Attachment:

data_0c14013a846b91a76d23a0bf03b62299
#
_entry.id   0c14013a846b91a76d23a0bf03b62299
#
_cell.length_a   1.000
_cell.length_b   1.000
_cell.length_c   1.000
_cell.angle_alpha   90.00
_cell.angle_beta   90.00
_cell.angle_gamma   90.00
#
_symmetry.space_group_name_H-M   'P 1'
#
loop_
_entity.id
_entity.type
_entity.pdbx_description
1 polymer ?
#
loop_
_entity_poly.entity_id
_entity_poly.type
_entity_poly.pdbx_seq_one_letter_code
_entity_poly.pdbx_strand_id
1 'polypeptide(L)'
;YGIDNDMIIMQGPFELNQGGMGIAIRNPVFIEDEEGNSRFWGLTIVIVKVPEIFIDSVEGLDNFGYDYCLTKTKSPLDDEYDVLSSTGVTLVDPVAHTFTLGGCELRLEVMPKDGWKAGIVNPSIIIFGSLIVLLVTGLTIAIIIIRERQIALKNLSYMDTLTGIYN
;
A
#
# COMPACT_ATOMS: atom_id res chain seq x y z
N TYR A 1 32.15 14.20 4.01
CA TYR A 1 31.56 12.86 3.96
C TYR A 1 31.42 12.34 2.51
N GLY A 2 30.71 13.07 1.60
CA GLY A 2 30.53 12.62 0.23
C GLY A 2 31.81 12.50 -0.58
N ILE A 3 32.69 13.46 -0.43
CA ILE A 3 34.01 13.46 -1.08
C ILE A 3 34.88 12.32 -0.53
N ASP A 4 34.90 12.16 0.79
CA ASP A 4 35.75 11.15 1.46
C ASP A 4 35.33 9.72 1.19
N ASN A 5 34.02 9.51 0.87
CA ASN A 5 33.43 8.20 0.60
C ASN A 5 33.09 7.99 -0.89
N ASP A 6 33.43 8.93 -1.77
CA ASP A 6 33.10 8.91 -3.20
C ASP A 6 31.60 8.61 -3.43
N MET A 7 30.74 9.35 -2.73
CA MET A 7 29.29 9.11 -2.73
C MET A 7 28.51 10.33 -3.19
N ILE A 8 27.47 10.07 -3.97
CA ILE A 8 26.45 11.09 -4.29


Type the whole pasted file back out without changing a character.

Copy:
data_0c14013a846b91a76d23a0bf03b62299
#
_entry.id   0c14013a846b91a76d23a0bf03b62299
#
_cell.length_a   1.000
_cell.length_b   1.000
_cell.length_c   1.000
_cell.angle_alpha   90.00
_cell.angle_beta   90.00
_cell.angle_gamma   90.00
#
_symmetry.space_group_name_H-M   'P 1'
#
loop_
_entity.id
_entity.type
_entity.pdbx_description
1 polymer ?
#
loop_
_entity_poly.entity_id
_entity_poly.type
_entity_poly.pdbx_seq_one_letter_code
_entity_poly.pdbx_strand_id
1 'polypeptide(L)'
;YGIDNDMIIMQGPFELNQGGMGIAIRNPVFIEDEEGNSRFWGLTIVIVKVPEIFIDSVEGLDNFGYDYCLTKTKSPLDDEYDVLSSTGVTLVDPVAHTFTLGGCELRLEVMPKDGWKAGIVNPSIIIFGSLIVLLVTGLTIAIIIIRERQIALKNLSYMDTLTGIYN
;
A
#
# COMPACT_ATOMS: atom_id res chain seq x y z
N TYR A 1 32.15 14.20 4.01
CA TYR A 1 31.56 12.86 3.96
C TYR A 1 31.42 12.34 2.51
N GLY A 2 30.71 13.07 1.60
CA GLY A 2 30.53 12.62 0.23
C GLY A 2 31.81 12.50 -0.58
N ILE A 3 32.69 13.46 -0.43
CA ILE A 3 34.01 13.46 -1.08
C ILE A 3 34.88 12.32 -0.53
N ASP A 4 34.90 12.16 0.79
CA ASP A 4 35.75 11.15 1.46
C ASP A 4 35.33 9.72 1.19
N ASN A 5 34.02 9.51 0.87
CA ASN A 5 33.43 8.20 0.60
C ASN A 5 33.09 7.99 -0.89
N ASP A 6 33.43 8.93 -1.77
CA ASP A 6 33.10 8.91 -3.20
C ASP A 6 31.60 8.61 -3.43
N MET A 7 30.74 9.35 -2.73
CA MET A 7 29.29 9.11 -2.73
C MET A 7 28.51 10.33 -3.19
N ILE A 8 27.47 10.07 -3.97
CA ILE A 8 26.45 11.09 -4.29